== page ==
THE death of a cyclist on a stretch of road near Cardross was “entirely avoidable” - and could have been prevented if a cycle path project linking the village with Helensburgh had been completed, according to a local resident.

Dumbarton man Colin McCourt, 40, died at the scene of a collision involving a car on the A814 on Tuesday, November 10.

The tragedy has prompted renewed pleas to Argyll and Bute Council for the long-running cycle path saga to finally be completed.

The idea was first proposed almost two decades ago, but the most recent progress report, published in September, said that the project faces further delays - and the entire scheme now has an estimated completion date of early 2027.

READ MORE: Helensburgh cycle path could face even more delays, report warns

The project was previously branded “an embarrassment to the council” by the late Liberal Democrat councillor Ellen Morton, while the local authority’s depute leader, Councillor Gary Mulvaney, claimed “the Great Wall of China would be built quicker than this”.

Jay Thundercliffe, who lives in the village’s Darleith Road, said: “It troubles me that this man [Colin McCourt] would probably be alive if Argyll and Bute Council were more competent in creating the cycle network, which really should have been in place 20 years ago.

“I wince every time I see someone on a bicycle on that stretch of the A814.

“This was an accident that has been coming for a long time - and could have been entirely avoidable.”

Fellow Cardross resident David Galloway agreed that pressure is now mounting on the local authority to put an end to the saga.

READ MORE: Cyclist from Dumbarton named as victim of fatal crash near Cardross

“This cycle path debacle has been on the go for years and years,” he said. “There have been detailed consultations both written and face-to-face and no progress seems to have been made.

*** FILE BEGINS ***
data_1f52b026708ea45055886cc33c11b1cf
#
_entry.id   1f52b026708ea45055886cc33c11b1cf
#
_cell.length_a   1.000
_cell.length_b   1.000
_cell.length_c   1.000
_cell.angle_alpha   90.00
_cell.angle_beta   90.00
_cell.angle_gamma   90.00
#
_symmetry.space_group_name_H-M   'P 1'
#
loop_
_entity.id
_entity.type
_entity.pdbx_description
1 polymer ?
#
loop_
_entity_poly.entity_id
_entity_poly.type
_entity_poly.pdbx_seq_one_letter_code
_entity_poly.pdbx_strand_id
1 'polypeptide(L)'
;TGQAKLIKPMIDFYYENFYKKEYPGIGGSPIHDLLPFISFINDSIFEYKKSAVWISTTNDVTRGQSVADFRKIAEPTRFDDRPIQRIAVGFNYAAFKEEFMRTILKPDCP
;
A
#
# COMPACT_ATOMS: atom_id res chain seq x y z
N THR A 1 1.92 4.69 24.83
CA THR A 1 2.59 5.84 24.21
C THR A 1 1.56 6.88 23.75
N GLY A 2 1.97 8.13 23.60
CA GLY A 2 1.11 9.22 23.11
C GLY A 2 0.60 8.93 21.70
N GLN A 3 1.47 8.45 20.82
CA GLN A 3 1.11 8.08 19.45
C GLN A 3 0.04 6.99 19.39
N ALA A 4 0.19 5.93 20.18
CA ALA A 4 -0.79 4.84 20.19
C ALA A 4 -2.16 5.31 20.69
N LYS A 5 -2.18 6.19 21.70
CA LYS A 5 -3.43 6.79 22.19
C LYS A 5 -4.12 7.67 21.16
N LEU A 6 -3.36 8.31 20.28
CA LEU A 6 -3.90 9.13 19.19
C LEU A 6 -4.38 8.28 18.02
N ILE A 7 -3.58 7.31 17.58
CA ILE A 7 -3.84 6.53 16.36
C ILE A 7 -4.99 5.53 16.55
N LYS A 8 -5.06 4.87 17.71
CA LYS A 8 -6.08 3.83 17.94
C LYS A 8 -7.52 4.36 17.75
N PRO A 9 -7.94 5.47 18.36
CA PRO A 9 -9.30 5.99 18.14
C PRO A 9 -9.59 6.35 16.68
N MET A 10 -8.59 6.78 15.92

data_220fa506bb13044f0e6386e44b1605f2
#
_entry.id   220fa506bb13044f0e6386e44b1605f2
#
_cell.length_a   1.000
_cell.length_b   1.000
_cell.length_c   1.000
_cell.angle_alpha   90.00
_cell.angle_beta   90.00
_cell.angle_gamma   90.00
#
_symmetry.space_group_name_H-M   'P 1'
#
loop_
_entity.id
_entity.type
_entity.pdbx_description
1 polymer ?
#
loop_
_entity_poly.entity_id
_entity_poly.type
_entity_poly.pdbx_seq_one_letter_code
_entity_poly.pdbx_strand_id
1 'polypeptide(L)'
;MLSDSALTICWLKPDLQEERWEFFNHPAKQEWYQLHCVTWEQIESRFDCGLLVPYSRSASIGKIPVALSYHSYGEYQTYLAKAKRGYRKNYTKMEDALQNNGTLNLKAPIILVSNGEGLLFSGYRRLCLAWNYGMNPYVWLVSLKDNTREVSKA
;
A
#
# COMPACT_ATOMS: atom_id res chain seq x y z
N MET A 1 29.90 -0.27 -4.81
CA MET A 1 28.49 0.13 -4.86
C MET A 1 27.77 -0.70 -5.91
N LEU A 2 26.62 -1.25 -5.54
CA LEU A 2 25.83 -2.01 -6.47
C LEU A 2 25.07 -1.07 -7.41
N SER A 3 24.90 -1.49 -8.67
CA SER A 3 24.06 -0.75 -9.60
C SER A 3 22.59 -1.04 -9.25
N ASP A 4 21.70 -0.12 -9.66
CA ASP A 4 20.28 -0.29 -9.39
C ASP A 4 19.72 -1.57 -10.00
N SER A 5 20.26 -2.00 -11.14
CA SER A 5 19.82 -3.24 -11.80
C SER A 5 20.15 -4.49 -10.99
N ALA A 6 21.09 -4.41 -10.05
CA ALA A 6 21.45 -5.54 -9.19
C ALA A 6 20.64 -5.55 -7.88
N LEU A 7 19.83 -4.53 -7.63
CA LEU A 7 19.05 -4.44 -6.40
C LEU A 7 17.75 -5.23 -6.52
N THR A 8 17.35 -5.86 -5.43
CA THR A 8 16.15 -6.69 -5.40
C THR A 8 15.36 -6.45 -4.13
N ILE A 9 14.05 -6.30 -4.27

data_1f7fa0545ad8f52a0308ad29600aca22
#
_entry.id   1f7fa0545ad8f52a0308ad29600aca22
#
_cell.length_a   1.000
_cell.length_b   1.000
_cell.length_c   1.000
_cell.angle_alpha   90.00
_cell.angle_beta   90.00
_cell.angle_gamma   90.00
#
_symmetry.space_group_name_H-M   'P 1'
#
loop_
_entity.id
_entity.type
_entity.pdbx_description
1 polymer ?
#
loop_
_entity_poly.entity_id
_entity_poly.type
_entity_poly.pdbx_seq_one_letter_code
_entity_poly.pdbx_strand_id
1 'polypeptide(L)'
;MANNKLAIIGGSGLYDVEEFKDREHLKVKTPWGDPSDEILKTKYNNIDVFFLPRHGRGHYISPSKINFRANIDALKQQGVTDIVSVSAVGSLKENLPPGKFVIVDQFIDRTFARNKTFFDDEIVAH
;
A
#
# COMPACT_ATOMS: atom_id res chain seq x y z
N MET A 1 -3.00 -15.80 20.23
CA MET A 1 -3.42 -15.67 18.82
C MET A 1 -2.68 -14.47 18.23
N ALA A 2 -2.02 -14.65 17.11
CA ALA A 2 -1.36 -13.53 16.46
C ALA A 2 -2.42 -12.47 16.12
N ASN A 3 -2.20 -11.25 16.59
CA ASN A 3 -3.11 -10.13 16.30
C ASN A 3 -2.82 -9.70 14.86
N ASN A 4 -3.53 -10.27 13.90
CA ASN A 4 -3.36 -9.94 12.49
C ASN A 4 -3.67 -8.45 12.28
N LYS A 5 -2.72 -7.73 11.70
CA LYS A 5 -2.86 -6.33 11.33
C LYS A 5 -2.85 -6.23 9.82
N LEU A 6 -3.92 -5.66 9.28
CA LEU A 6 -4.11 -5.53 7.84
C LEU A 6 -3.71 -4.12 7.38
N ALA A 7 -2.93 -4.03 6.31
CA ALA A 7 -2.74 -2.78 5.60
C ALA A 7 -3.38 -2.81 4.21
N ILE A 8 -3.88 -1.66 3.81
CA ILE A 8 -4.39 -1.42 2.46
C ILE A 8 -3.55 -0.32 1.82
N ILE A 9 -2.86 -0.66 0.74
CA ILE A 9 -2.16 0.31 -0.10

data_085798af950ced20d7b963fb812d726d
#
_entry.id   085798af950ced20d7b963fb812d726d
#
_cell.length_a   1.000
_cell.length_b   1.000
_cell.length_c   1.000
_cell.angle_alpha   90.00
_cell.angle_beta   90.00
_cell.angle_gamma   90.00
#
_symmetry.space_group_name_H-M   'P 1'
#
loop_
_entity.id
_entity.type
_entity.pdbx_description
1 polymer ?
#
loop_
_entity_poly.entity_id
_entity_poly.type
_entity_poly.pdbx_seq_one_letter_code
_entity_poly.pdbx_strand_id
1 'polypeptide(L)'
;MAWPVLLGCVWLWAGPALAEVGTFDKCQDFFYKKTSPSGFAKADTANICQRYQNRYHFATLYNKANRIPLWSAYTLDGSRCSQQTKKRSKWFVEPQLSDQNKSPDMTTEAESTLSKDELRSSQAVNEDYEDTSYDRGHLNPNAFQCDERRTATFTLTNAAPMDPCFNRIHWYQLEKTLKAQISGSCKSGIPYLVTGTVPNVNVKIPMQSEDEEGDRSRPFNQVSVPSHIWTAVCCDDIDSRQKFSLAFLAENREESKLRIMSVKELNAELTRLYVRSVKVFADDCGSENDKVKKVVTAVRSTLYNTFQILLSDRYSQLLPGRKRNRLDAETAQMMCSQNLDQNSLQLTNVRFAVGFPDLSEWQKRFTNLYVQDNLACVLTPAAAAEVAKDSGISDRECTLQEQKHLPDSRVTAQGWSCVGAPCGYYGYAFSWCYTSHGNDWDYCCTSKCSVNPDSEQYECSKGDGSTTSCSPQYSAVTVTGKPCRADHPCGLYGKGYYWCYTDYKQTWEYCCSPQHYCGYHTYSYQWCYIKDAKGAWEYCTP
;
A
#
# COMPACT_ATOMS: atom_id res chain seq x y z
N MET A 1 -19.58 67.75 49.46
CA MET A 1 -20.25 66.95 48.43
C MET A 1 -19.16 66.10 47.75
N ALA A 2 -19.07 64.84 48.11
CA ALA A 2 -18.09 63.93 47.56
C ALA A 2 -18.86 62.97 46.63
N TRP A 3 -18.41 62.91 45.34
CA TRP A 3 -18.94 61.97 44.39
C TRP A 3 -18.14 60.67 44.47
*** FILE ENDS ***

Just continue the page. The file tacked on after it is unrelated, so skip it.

“I live in Cardross, I am a cyclist and I do use that route.

“I always select the cycle track from Colgrain to Helensburgh, but I am always on edge in the section between Cardross and Colgrain.

“The section from Cardross to Dumbarton is also in desperate need of completion.

“I understand that the appropriate councils did receive central funding for these projects, but they have never been completed.

“It is tragic that a predictable incident like the one last week seems to be the trigger to bring it back into focus.

READ MORE: Cycling still on the up in Helensburgh, according to new data

“One slight concern is that the hard-bitten cyclists will likely still use the main road, even if a custom track was available.

“I know several friends who use the route regularly and would definitely use a cycle path.

“I do agree that the councils are not free from blame. Surely there is no excuse - there must now be serious moral pressure for the council and other relevant groups to get this issue finalised without delay.”

Cardross Community Council convener Patrick Trust told the Advertiser a new group called CardrossCAN has been set up to try and “stimulate the council to proceed with urgency”.

He called the current cycle path schedule “unacceptable”.

Helensburgh and Lomond South councillor Richard Trail, a firm advocate of the health benefits from active travel in the area, maintained that “cycling needs safe routes”, but highlighted the “long, slow process” in delivering the local project.

READ MORE: Scrap Helensburgh-Dumbarton cycle path project, pleads councillor

He said: “The Helensburgh to Cardross cycle path has been a long-running saga. It is a source of frustration to all who are involved in delivering it.

“There have been long-running difficulties with landowners to reach agreement on the land purchase.

“The second public consultation has required a change in the route of the missing section to run alongside the railway line.

“The design work on the missing section is expected to start shortly.

“The negotiations with the land owners will then start, and when they are concluded, funding for the construction will be sought from Sustrans. It is a long, slow process.

“The need for the cycle path has been brought sharply into focus by the sad death of Mr McCourt in the collision on the A814.

“The new path, when completed, will provide a safe route for cyclists. However not every cyclist will choose to use the route.

“As motorists are only too aware, some cyclists will continue to use the main road.

“We have still some way to go in acknowledging that cycling needs safe routes and has a role to play in improving our health.”

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